The Spartan Code of Honor Academic Pledge

As a Spartan, I will strive to uphold values of the highest ethical standard. I will practice honesty in my work, foster honesty in my peers, and take pride in knowing that honor in ownership is worth more than grades. I will carry these values beyond my time as a student at Michigan State University, continuing the endeavor to build personal integrity in all that I do.‚Äč

Collaboration On Coding Assignments

Plagiarism (unsourced use of other's intellectual property) is not allowed under any circumstances. However, citing and using other's works is generally fine (please ask if uncertain) as long as the material wasn't made specificly for solving assignments for this class. Additionally the use of material from previous semesters and code from other students in the class are instances of academic dishonesty. Intellectual collaboration with other students in the class is allowed, but each student should write (and not share) their own code. If a student submits code that they didn't write and/or don't understand, such is also an act of academic dishonesty.

Academic Dishonesty

Because a goal of this course is to teach professionalism, any academic dishonesty will be viewed as evidence that this goal has not been achieved, and will be grounds for receiving a final grade of 0.0. Examples of academic dishonesty include (but are not limited to):

  • Copying another student's code or exam answers
  • Using code implemented by someone else for the goals of this project (i.e., don't get someone else to do your project for you!)
  • Using code independently implemented by someone else without attributing credit (i.e., you can use tools, libraries, or code snippets from the web, but tell me!)
  • Providing false information to the instructor about matters related to the course
  • Facilitating another student in any of these activities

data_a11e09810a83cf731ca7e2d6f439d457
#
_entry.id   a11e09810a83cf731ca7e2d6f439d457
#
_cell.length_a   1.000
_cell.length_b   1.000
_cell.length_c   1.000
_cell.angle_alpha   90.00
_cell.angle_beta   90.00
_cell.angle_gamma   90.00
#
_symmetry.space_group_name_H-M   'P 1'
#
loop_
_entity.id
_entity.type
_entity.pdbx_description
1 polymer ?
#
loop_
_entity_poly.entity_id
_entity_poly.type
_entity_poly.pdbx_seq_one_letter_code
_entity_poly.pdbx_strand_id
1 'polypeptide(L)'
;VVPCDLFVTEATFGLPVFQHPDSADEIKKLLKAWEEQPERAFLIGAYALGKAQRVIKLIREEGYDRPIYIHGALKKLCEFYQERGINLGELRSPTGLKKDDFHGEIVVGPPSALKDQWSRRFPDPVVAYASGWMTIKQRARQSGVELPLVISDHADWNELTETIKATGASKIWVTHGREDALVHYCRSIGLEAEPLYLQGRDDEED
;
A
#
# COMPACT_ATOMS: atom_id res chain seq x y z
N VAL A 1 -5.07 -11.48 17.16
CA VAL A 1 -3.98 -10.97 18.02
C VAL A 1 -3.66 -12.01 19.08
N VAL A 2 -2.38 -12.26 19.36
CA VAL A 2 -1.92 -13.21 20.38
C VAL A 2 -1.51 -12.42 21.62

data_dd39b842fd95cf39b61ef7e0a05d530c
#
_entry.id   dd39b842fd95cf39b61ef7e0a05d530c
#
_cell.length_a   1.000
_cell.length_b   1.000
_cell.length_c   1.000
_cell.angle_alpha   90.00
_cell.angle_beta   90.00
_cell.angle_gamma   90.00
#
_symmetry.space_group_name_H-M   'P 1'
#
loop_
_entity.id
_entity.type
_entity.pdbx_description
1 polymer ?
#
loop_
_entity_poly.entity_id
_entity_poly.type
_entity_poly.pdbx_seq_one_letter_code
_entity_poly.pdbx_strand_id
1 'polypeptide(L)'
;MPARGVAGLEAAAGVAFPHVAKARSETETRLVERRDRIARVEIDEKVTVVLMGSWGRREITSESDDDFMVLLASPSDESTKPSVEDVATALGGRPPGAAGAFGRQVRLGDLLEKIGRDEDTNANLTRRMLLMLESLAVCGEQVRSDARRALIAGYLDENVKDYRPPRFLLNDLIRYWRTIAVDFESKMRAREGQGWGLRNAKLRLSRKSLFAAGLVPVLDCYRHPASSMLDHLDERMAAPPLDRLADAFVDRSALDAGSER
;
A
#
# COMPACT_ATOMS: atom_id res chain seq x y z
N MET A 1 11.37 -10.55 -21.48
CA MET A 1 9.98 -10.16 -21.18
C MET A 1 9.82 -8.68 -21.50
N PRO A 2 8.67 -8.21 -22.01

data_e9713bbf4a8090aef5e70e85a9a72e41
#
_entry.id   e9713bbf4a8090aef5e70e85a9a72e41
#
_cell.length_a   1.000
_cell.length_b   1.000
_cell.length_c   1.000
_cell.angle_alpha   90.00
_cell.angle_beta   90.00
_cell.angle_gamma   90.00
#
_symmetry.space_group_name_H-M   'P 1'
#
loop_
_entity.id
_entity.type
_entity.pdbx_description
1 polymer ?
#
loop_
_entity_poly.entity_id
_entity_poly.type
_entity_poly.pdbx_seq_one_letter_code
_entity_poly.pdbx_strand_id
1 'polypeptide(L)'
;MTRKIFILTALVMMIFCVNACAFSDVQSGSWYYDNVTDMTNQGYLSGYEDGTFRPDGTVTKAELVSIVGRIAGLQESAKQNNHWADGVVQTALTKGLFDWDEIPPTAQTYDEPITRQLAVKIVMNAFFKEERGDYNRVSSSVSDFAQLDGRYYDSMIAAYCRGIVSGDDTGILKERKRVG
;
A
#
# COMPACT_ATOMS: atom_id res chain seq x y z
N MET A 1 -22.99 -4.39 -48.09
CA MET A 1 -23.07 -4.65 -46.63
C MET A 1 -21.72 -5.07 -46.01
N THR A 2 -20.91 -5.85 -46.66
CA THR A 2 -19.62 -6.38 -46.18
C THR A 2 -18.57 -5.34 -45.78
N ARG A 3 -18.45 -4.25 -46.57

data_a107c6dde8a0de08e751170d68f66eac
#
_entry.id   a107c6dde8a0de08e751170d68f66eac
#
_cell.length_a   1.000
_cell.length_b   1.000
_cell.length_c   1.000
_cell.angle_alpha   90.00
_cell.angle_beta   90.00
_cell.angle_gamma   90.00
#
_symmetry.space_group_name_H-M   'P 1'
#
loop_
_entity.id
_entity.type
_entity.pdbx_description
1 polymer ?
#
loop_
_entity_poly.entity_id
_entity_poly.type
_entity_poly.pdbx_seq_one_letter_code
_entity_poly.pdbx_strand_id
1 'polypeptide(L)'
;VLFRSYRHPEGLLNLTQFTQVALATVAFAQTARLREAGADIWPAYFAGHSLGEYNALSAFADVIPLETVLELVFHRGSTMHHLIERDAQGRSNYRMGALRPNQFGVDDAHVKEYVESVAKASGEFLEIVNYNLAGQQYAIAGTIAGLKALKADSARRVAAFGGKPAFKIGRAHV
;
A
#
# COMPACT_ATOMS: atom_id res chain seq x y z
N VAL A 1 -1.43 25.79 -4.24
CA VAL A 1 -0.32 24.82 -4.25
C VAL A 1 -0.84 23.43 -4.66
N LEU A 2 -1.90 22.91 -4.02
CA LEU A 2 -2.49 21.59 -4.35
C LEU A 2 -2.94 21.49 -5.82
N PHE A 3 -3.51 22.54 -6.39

See Cases of Academic Dishonesty for some examples of student infractions.

Grief Absence Policy

If their occur unfortunate circumstances that would lead you to have unexpected absences, MSU has a Grief Absence Policy. You need to contact the Associate Dean, and we will make every effort to aid you in continuing the class after we recieve confirmation from the administration.

Incomplete Grades

According to the university, the grade of "incomplete" is reserved for "exceptional cases, where an unanticipated event beyond one's control interferes with a student's completion of course requirements."

Regrades

Requests for regrading can go in either direction; we are often generous when we first grade something, so please be sure that we did make a mistake before you submit your request. On the other hand, our goal is for you to understand the course material, so we will always be willing to explain to you any portion that you are stuck on. All requests for regrades must come within one week of the return of the graded item. Thereafter, no requests will be considered, so be sure to pick up your returned assignments on time.

Resource Center for Persons with Disabilities

Michigan State University is committed to providing equal opprotunity for participation in all programs, services and activities. Requests for acommodations by persons with disabilities may be made by contacting the Resource Center for Persons with Disabilities at 517-884-RCPD. Once your eligibility for an accommodation has been determined, you will be issued a verified individual services accommodation ("VISA") form. Please present this form to me at the start of the term and/or two weeks prior to the accommodation date (exam, project, etc.). Requests received after this date will be honored whenever possible.

General Note

The goal of this class is for you to learn. If you find that anything is coming in your way of that goal, please talk with us about it. We plan to keep the class flexible to the learning styles that seem to work best for the students, so feedback is always appreciated.